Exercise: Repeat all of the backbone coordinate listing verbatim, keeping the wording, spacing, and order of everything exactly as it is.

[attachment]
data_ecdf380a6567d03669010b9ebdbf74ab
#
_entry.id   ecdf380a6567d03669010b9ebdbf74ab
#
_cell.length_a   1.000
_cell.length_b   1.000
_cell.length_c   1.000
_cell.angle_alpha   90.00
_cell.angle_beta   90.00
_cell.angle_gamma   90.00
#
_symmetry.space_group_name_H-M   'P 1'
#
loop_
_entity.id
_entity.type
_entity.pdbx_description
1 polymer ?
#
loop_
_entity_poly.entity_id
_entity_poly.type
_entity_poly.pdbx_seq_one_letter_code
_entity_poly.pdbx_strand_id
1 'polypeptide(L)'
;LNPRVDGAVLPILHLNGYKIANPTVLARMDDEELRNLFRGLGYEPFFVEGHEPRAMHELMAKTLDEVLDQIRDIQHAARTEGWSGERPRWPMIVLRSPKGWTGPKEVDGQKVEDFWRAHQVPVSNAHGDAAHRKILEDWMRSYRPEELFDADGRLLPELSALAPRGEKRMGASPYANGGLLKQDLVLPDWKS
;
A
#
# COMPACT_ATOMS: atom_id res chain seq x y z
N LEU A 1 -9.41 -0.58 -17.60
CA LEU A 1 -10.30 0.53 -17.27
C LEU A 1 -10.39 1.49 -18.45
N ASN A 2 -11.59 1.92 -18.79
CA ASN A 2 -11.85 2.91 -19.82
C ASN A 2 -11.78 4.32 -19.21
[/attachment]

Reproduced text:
data_ecdf380a6567d03669010b9ebdbf74ab
#
_entry.id   ecdf380a6567d03669010b9ebdbf74ab
#
_cell.length_a   1.000
_cell.length_b   1.000
_cell.length_c   1.000
_cell.angle_alpha   90.00
_cell.angle_beta   90.00
_cell.angle_gamma   90.00
#
_symmetry.space_group_name_H-M   'P 1'
#
loop_
_entity.id
_entity.type
_entity.pdbx_description
1 polymer ?
#
loop_
_entity_poly.entity_id
_entity_poly.type
_entity_poly.pdbx_seq_one_letter_code
_entity_poly.pdbx_strand_id
1 'polypeptide(L)'
;LNPRVDGAVLPILHLNGYKIANPTVLARMDDEELRNLFRGLGYEPFFVEGHEPRAMHELMAKTLDEVLDQIRDIQHAARTEGWSGERPRWPMIVLRSPKGWTGPKEVDGQKVEDFWRAHQVPVSNAHGDAAHRKILEDWMRSYRPEELFDADGRLLPELSALAPRGEKRMGASPYANGGLLKQDLVLPDWKS
;
A
#
# COMPACT_ATOMS: atom_id res chain seq x y z
N LEU A 1 -9.41 -0.58 -17.60
CA LEU A 1 -10.30 0.53 -17.27
C LEU A 1 -10.39 1.49 -18.45
N ASN A 2 -11.59 1.92 -18.79
CA ASN A 2 -11.85 2.91 -19.82
C ASN A 2 -11.78 4.32 -19.21